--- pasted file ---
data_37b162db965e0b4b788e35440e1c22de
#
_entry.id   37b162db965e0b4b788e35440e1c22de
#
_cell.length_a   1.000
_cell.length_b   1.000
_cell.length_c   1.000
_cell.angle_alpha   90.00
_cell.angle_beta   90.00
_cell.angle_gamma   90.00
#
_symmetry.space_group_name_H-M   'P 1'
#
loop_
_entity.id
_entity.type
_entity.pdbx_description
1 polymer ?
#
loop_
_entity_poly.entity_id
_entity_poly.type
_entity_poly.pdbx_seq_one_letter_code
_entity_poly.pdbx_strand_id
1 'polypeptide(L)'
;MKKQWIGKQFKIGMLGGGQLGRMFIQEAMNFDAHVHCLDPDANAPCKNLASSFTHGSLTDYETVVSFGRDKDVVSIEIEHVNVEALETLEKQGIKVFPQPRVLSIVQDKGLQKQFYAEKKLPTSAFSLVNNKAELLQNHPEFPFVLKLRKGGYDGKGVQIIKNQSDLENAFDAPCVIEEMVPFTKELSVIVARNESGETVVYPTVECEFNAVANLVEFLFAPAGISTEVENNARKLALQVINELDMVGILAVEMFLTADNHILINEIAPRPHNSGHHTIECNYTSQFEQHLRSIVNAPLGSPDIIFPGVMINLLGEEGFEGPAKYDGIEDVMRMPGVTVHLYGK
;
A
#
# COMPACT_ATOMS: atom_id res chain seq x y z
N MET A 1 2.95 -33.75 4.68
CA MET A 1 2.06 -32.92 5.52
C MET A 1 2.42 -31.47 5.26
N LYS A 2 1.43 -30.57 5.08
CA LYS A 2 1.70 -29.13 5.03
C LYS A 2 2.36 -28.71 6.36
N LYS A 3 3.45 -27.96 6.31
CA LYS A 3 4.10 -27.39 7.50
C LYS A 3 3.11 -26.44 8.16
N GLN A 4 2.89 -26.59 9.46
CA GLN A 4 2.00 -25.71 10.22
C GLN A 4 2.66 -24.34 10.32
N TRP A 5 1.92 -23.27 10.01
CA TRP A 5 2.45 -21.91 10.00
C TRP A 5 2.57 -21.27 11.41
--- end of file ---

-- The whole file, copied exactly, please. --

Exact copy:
data_37b162db965e0b4b788e35440e1c22de
#
_entry.id   37b162db965e0b4b788e35440e1c22de
#
_cell.length_a   1.000
_cell.length_b   1.000
_cell.length_c   1.000
_cell.angle_alpha   90.00
_cell.angle_beta   90.00
_cell.angle_gamma   90.00
#
_symmetry.space_group_name_H-M   'P 1'
#
loop_
_entity.id
_entity.type
_entity.pdbx_description
1 polymer ?
#
loop_
_entity_poly.entity_id
_entity_poly.type
_entity_poly.pdbx_seq_one_letter_code
_entity_poly.pdbx_strand_id
1 'polypeptide(L)'
;MKKQWIGKQFKIGMLGGGQLGRMFIQEAMNFDAHVHCLDPDANAPCKNLASSFTHGSLTDYETVVSFGRDKDVVSIEIEHVNVEALETLEKQGIKVFPQPRVLSIVQDKGLQKQFYAEKKLPTSAFSLVNNKAELLQNHPEFPFVLKLRKGGYDGKGVQIIKNQSDLENAFDAPCVIEEMVPFTKELSVIVARNESGETVVYPTVECEFNAVANLVEFLFAPAGISTEVENNARKLALQVINELDMVGILAVEMFLTADNHILINEIAPRPHNSGHHTIECNYTSQFEQHLRSIVNAPLGSPDIIFPGVMINLLGEEGFEGPAKYDGIEDVMRMPGVTVHLYGK
;
A
#
# COMPACT_ATOMS: atom_id res chain seq x y z
N MET A 1 2.95 -33.75 4.68
CA MET A 1 2.06 -32.92 5.52
C MET A 1 2.42 -31.47 5.26
N LYS A 2 1.43 -30.57 5.08
CA LYS A 2 1.70 -29.13 5.03
C LYS A 2 2.36 -28.71 6.36
N LYS A 3 3.45 -27.96 6.31
CA LYS A 3 4.10 -27.39 7.50
C LYS A 3 3.11 -26.44 8.16
N GLN A 4 2.89 -26.59 9.46
CA GLN A 4 2.00 -25.71 10.22
C GLN A 4 2.66 -24.34 10.32
N TRP A 5 1.92 -23.27 10.01
CA TRP A 5 2.45 -21.91 10.00
C TRP A 5 2.57 -21.27 11.41